Name: Kathryn Morgan
Role: Acting Deputy Head
Region: West Midlands
Years Served in Education: 11
Science subject leader, year group leader, maths leader, MaST, NPQML, NCETM PD Lead, Assistant Head, Acting Deputy Head, Deputy Head
Leadership Coach/Mentor/Inspiration: Lolly Daskal, Susan Scott, Bill George
Twitter Handle: @KLMorgan_2
Why do you volunteer to contribute to the WomenEd community?
In a world that can sometimes feel as though it is dominated by a society of people with their heads down, staying in their lane; only thinking about their own journey that is laid out before them, a grassroots organisation such as WomenEd offers a refreshing alternative to the status-quo. Sometimes life can be so busy and hectic that we forget to pause, to take a breath and to look up.
I’m a firm believer that your life is either defined by the system or by the way you defy the system. For me, I choose the latter. WomenEd has enabled me to do this by empowering me to find my voice; to change my lane and have the belief that I can do so, freely. The choice is mine. The direction is not fixed. Courage is contagious and volunteering with WomenEd will enable me to positively affect a much wider world than just that of my own.
The word volunteer (noun) is defined as: a person who works for an organisation without being paid. This is an interesting definition because it very much depends upon what you believe the true currency of voluntary work to be. Do you remember that feeling in class when your teacher would ask for a volunteer to give something out and a room full of hands would shoot up? From the youngest of ages, human beings have an innate desire to serve, to give back; to help others. There are hidden, undiscovered gems in all of us. What a wonderful feeling it is to support another to find their gems.
Yes, it is not about receiving monetary rewards, the real value of volunteering is in the overwhelming satisfaction you feel through seeing someone else, often someone who you did not know very well prior to volunteering, fulfil their goals, their dreams; their talents. It’s about relationships, connectivity and above all, giving something back to society. For me personally, I’m volunteering to contribute to the WomenEd community because I want to be part of a movement that has a relentless drive to ensure that gender equality is truly at the heart of our society, in our workplaces, our relationships, our conversations and in the way we view ourselves and most importantly, each other.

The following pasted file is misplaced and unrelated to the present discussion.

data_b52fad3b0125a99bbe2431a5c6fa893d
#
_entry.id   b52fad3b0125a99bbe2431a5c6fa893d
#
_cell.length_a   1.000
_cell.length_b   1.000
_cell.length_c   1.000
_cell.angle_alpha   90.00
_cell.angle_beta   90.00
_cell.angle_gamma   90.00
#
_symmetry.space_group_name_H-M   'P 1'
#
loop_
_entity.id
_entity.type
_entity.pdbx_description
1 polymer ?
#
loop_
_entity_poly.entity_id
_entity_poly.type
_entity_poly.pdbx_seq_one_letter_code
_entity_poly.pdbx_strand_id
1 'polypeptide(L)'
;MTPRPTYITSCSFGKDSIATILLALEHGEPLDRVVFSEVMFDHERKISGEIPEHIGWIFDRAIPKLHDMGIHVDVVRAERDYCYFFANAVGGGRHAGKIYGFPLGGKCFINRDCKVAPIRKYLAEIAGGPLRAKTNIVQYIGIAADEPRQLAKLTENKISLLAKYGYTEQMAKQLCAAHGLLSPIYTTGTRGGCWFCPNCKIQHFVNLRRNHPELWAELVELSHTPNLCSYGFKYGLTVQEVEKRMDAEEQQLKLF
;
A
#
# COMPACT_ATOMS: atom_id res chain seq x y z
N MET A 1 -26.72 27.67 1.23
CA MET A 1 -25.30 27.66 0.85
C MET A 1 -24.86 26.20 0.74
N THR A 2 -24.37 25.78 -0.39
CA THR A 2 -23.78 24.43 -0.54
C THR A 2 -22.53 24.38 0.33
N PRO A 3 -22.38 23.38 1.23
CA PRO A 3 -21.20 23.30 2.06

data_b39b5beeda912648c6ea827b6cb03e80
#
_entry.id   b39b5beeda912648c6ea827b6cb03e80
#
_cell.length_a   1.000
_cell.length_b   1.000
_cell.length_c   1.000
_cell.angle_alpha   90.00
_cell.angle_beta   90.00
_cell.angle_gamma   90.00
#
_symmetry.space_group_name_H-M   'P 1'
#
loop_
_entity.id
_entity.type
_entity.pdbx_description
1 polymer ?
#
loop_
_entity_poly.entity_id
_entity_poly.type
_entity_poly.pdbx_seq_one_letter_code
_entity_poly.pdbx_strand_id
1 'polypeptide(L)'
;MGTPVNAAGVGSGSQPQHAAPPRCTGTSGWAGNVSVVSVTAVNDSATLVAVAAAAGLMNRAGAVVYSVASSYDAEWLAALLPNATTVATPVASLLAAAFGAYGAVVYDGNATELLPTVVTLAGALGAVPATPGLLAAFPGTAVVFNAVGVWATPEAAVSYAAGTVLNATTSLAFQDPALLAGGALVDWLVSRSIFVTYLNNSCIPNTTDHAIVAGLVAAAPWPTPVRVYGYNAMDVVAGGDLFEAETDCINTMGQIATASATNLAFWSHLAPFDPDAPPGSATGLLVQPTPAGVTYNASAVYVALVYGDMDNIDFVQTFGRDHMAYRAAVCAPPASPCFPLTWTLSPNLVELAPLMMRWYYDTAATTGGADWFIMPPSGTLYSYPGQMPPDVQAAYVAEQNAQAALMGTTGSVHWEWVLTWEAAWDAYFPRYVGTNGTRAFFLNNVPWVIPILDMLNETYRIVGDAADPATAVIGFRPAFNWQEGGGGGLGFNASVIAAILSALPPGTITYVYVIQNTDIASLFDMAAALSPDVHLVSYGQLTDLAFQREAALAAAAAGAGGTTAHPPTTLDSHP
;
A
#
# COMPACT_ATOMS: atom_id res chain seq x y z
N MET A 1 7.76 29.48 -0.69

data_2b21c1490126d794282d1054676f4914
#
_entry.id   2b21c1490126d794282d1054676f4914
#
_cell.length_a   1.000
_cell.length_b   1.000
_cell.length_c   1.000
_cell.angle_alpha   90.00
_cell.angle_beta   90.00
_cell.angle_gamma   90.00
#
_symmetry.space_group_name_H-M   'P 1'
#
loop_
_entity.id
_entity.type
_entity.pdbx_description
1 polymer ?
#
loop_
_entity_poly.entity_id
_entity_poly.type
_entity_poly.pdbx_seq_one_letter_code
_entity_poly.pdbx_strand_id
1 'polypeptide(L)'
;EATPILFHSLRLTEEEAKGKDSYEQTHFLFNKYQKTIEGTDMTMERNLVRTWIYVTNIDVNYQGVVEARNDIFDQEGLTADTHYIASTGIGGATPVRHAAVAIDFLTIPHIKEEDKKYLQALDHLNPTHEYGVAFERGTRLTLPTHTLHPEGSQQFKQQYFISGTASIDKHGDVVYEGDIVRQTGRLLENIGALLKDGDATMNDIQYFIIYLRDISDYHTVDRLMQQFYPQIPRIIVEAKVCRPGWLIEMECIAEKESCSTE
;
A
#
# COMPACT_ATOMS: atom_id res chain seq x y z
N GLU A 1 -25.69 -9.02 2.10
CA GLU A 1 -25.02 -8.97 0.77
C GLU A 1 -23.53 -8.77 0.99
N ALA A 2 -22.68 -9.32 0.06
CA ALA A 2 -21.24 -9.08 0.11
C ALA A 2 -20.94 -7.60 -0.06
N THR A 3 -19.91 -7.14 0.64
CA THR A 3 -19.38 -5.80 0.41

Why is it important for us to engage #HeForShe advocates?
We are all capable of being agents of change. The message for gender equality is one that must be spoken by all genders, all ages and all nationalities. But it is so much more than just a message; just words. It is a deep-rooted belief, an understanding that we are all equal and that the only thing that truly divides us is our acceptance or non-acceptance of ‘the system’, the way things have been, the way things could be; should be.
For the WomenEd mission to really defy ‘the system’, it is incredibly important that we mobilise as many #HeForShe advocates as is possible to help to shift the perspective and make lasting changes to the gender equality landscape. This is not about the fall of man and the rise of women but instead the true partnership of man and woman; one that has been forged in mutual respect and admiration.
Many, many generations of male leaders have been successful because of the strong women who have been standing behind them, bringing up their children and looking after their homes. This is true of my mother, a very intelligent lady, who gave up teaching to bring up my sisters and I whilst my Dad, also very intelligent, went on to be a very well-considered and successful medical physicist in the NHS. There is no doubt in my mind that although my Dad was incredibly hardworking and driven, he wouldn’t have gone on to achieve the accolades he did if it weren’t for the sacrifices that my Mother made. Despite her being in my eyes the best Mum in the world, she is not unique in her sacrifices. There are millions of women whose physical and mental fortitude far exceed what many of us deem possible. There is a wealth of undiscovered and therefore untapped potential across the globe and we need an army of both women and men to discover it.